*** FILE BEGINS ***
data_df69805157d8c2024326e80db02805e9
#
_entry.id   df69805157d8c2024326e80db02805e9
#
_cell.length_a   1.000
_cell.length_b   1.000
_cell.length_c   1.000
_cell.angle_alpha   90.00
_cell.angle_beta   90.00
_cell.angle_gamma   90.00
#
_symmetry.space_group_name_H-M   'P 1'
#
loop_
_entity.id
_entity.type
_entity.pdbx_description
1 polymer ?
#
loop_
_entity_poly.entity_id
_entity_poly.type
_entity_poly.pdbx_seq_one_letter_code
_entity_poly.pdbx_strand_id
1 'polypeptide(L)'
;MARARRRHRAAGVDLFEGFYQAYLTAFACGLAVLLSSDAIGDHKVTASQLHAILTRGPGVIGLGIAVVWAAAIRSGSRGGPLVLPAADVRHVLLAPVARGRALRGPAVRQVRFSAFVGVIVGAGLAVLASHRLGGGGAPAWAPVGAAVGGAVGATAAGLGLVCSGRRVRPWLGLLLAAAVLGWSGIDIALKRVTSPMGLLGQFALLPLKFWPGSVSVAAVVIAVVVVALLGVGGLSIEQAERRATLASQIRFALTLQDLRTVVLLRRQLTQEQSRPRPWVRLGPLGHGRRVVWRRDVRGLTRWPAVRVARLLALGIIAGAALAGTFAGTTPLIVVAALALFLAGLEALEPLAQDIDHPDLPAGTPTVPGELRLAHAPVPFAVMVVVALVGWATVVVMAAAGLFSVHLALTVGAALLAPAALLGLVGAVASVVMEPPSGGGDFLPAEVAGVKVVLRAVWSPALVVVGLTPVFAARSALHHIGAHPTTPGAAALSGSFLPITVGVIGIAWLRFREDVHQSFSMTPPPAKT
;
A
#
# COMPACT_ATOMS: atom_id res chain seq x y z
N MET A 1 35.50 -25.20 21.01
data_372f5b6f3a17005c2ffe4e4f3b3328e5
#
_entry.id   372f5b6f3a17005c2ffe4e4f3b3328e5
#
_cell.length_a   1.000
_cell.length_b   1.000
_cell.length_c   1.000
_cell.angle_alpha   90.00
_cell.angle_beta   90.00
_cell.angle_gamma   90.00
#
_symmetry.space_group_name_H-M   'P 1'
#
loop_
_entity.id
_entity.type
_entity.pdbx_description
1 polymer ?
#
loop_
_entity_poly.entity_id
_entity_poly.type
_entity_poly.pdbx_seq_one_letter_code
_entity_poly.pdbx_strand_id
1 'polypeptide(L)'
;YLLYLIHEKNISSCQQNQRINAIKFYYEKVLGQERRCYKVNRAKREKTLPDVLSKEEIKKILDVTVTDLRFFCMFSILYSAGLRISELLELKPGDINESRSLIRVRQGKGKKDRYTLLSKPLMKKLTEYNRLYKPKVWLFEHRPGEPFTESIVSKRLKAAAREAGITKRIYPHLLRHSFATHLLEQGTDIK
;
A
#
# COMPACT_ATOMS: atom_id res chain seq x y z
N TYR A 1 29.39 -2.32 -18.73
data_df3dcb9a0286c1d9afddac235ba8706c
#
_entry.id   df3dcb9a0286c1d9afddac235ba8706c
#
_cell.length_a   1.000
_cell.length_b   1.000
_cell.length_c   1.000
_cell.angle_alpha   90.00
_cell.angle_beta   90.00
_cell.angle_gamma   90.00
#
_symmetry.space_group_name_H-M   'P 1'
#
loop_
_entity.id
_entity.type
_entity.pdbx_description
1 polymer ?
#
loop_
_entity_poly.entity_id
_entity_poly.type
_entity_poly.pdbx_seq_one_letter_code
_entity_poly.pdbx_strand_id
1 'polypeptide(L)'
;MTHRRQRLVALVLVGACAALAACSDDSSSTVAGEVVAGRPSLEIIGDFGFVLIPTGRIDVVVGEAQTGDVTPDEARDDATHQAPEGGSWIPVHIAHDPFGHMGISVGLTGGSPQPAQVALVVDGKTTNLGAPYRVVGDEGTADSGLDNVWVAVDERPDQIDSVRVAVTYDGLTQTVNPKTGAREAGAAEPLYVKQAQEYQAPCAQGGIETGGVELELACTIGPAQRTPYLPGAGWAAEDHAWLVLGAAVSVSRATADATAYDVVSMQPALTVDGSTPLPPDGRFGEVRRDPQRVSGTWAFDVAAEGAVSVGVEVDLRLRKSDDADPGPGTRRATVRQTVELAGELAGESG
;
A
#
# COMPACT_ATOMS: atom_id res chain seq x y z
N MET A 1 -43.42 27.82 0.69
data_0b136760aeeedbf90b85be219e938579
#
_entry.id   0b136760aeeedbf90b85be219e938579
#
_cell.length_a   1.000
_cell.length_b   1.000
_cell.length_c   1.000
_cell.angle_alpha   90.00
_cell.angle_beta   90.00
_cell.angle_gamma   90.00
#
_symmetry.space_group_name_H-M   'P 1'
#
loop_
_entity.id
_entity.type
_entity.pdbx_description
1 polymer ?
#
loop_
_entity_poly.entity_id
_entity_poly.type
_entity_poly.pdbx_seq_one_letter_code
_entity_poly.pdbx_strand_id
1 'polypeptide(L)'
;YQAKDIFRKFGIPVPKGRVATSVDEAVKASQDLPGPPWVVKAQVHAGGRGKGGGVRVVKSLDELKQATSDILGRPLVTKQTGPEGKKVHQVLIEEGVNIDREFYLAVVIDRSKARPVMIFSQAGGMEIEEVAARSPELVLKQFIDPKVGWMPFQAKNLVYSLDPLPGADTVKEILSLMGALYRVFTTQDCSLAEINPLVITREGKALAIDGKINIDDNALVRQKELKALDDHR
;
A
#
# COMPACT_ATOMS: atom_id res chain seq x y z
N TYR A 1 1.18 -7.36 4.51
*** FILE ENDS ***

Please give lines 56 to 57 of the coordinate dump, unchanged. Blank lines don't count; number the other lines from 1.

1 'polypeptide(L)'
;YLLYLIHEKNISSCQQNQRINAIKFYYEKVLGQERRCYKVNRAKREKTLPDVLSKEEIKKILDVTVTDLRFFCMFSILYSAGLRISELLELKPGDINESRSLIRVRQGKGKKDRYTLLSKPLMKKLTEYNRLYKPKVWLFEHRPGEPFTESIVSKRLKAAAREAGITKRIYPHLLRHSFATHLLEQGTDIK